She leaned towards the monitor, rubbed her eyes, and blinked hard.
She couldn’t believe what she was seeing. The creature ran back and forth in a panicked frenzy, sending sprays of straw and dirt everywhere. Out of the corner of her eye, she saw something else – something far more unsettling.
Flora was sick of the endless stream of politics and drama that inundated her social accounts.
It might have been amusing at one point, even interesting. But now it was stressful and unpleasant. She needed something simple. One live stream promised just that. It was the last thing anyone would choose … a big ‘ol pig.
The one-view camera showed a big sow named Ethel.
The large pig wandered back and forth in her pen, shoving her nose into the ground or rolling over for a quick nap. It was the epitome of boring … it was perfect! Flora skimmed through the site details and noticed something surprising.
The hairy swine was due to have piglets in a few months.
Flora grinned as she imagined tiny pink babes oinking everywhere. The wholesome channel was the break she needed. She could already feel the stress melting away. She had no idea that things were about to take a startling turn.
Ethel rolled off her back and started another lazy circle around her pen.
But she suddenly turned around. Her round nose sniffed along the ground and into the hay pile in the corner. She scraped her trotter into the mess and plowed her body forward. Was something in there?
She watched the strange behavior with a mix of interest and concern.
Suddenly, Ethel scooted back, scraped her feet like a bull then rammed head-first into the pile again. The pen boards shook and overhead light swung wildly. What flora saw next would send her into a panic.
She wasn’t a farmer. She had no idea what was normal behavior.
All she knew was that something seemed very wrong. Maybe Ethel was about to give birth? Maybe there was a rat in the pen? Maybe it was something worse! The swine charged again. Dust shook from the rafters. Straw sprayed everywhere.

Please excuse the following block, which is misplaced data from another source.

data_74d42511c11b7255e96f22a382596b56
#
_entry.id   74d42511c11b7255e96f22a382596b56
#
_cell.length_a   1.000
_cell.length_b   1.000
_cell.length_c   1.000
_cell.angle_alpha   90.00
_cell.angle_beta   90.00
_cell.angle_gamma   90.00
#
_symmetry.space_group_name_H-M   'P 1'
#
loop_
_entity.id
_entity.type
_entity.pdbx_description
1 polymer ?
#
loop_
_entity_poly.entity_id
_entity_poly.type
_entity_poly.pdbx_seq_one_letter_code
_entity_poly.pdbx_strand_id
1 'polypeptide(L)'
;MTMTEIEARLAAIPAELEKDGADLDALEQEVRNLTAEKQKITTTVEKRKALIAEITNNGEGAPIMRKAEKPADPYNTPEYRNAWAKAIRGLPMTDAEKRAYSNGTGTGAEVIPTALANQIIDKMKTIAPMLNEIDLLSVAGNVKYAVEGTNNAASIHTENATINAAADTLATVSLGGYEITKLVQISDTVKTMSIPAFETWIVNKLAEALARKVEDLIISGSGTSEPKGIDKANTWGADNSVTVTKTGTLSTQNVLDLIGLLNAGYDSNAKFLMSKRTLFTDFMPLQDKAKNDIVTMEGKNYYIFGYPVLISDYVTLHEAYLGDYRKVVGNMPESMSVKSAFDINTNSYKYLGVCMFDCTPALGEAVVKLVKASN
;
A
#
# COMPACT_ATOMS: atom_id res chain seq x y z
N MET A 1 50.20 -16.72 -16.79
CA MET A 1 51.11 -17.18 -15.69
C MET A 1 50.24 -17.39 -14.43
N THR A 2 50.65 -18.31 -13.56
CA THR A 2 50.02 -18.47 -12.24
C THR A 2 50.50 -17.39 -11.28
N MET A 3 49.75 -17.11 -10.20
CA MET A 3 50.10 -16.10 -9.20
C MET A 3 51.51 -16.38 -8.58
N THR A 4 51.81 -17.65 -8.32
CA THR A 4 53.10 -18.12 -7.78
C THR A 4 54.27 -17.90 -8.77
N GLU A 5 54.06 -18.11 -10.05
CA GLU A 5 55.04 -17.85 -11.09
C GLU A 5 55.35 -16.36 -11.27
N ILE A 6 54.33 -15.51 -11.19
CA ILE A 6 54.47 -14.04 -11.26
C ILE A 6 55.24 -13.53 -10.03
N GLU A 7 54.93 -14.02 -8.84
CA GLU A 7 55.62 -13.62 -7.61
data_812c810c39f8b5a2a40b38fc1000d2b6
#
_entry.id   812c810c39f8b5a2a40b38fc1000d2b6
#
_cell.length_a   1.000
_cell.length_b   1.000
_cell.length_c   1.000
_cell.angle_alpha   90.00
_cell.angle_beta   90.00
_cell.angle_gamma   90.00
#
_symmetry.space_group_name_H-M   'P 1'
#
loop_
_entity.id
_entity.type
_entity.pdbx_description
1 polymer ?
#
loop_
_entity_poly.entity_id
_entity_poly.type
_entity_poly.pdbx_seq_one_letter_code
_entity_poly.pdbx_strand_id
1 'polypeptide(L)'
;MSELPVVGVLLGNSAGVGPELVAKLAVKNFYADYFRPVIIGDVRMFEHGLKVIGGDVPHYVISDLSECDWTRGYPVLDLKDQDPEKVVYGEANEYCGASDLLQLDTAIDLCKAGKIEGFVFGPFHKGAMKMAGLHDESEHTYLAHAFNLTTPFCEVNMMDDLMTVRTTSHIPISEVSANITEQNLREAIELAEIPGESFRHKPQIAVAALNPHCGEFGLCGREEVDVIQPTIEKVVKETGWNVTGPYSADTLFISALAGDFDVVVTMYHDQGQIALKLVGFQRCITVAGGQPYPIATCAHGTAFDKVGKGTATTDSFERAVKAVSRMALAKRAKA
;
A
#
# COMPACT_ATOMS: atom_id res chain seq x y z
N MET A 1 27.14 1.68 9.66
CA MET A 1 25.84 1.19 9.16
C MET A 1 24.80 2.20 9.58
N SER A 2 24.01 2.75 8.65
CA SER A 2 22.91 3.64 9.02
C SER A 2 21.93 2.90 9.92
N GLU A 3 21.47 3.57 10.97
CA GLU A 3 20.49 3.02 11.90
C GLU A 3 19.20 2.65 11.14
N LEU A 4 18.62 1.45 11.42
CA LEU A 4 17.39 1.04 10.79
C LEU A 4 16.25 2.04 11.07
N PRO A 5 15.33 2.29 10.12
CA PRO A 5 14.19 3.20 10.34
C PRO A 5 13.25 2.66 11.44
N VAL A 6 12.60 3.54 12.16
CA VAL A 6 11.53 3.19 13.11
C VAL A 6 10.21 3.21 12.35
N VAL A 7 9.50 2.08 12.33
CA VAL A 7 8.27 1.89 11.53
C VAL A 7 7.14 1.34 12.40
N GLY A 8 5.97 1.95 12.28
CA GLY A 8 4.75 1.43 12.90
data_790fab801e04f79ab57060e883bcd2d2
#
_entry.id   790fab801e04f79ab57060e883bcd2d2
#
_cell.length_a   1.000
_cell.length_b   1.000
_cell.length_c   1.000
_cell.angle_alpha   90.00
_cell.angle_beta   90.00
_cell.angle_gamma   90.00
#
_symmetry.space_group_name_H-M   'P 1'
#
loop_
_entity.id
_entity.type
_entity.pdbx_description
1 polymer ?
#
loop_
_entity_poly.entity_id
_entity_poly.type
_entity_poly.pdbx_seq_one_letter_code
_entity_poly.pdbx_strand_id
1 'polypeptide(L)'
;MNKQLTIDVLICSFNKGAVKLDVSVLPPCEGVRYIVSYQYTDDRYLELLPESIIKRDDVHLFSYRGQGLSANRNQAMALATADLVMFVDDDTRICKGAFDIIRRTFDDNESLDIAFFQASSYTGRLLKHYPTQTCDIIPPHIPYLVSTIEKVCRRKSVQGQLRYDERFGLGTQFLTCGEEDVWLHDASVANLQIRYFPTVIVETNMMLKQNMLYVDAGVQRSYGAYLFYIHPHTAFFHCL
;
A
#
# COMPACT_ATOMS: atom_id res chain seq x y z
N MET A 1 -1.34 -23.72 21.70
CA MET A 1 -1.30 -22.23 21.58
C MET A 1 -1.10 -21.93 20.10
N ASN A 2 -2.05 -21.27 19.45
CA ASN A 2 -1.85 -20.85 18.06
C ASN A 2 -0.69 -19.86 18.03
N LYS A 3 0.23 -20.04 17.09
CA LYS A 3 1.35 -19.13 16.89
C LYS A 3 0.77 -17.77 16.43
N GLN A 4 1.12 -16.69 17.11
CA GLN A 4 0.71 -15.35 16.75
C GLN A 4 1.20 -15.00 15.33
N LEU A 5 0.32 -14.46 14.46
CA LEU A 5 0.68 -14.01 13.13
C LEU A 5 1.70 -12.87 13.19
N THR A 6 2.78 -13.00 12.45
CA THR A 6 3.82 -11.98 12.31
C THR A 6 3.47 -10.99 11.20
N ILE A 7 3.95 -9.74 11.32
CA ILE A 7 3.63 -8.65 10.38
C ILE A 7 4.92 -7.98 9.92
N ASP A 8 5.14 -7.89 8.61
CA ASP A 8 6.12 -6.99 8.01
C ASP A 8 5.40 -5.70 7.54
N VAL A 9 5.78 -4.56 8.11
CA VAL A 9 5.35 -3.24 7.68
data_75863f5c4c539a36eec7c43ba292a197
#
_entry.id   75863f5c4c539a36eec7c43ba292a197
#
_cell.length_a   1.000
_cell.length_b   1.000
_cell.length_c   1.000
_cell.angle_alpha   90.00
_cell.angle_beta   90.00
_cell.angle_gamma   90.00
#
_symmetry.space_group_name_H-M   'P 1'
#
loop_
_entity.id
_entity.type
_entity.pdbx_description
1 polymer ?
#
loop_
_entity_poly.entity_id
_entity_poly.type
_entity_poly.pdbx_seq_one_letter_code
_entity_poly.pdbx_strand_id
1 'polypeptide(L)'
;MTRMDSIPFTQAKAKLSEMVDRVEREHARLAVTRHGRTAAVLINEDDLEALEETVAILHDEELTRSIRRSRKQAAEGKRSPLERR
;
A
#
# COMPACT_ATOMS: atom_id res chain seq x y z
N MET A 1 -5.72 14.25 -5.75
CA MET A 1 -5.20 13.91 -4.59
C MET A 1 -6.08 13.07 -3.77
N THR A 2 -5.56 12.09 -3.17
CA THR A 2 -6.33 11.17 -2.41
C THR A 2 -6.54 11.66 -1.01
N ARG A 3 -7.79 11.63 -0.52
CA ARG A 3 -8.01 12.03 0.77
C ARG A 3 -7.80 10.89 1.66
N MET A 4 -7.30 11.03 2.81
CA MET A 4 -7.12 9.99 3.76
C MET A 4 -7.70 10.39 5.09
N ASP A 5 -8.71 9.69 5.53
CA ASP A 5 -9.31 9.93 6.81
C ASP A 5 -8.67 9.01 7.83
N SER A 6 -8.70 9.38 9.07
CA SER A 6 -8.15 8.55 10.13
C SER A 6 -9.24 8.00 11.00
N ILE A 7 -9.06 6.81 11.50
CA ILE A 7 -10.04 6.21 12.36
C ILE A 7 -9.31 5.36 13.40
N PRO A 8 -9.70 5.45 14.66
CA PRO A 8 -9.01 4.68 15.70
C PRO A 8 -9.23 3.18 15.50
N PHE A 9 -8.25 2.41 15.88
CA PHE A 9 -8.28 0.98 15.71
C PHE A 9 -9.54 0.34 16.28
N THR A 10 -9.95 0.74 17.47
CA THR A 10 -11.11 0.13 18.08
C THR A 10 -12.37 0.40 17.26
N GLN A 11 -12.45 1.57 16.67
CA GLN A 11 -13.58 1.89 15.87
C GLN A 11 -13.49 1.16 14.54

Big Ethel moved to the other side of the pen. The next run into the hay pile was the last one Flora would witness.
The final crash pulled down the overhead light, knocked over the food trough, and cracked several slats of wood. The pig didn’t move.
Flora gasped and grabbed the monitor. What just happened?!
And as if things couldn’t get any crazier, she spotted a wisp of grey just off to the side of the camera frame. It swirled into the air like wisps from a cigarette. Red, yellow, and orange flickers appeared in the background. “Oh my god,” she whispered.
The light that Ethel had knocked down was a heating lamp – that had sparked the hay into flames.
The fire started as a small poof of light then suddenly roared across the pile. The sow scurried out from the death trap – clearly in distress. Flora looked at the view count. She was the only one watching! No one appeared.
No farmers rushed in with water buckets. The flames grew higher. Flora grabbed her phone.
There was contact information at the bottom of the screen. Ring, ring, ring. No answer. She tried again. Nothing. Ethel ran terrified circles in her enclosure. There was only one more thing she could do.
Flora dialed 911. It was insane. She was two states away.
The operator picked up and she quickly gave the information. What they said next made her jaw drop to the floor. In an annoyed voice, the other end warned her that prank calls to the emergency switchboard were illegal.
She hung up, feeling the tears build. Was she going to have to watch this poor animal die?
All she could do was type over and over again in the chat window and pray there was a notification bell on the farmer’s end. Just as the flames reached the ceiling, the door burst open.
Two men ran into the pen. One sprayed down the fire with an extinguisher while the other held and comforted Ethel.
Minutes later Flora got a message. It had worked! They had heard her insistent message “beeps” and learned of the danger. But there was one more surprise coming.
The farmers were so thankful she had saved their life-long friend, the offered for her to come out and visit.
They were also going to name the first piglet after her. Flora leaned back into her chair and let out a long sigh of relief. Maybe next time, a live steam of flowers growing would be safer to watch.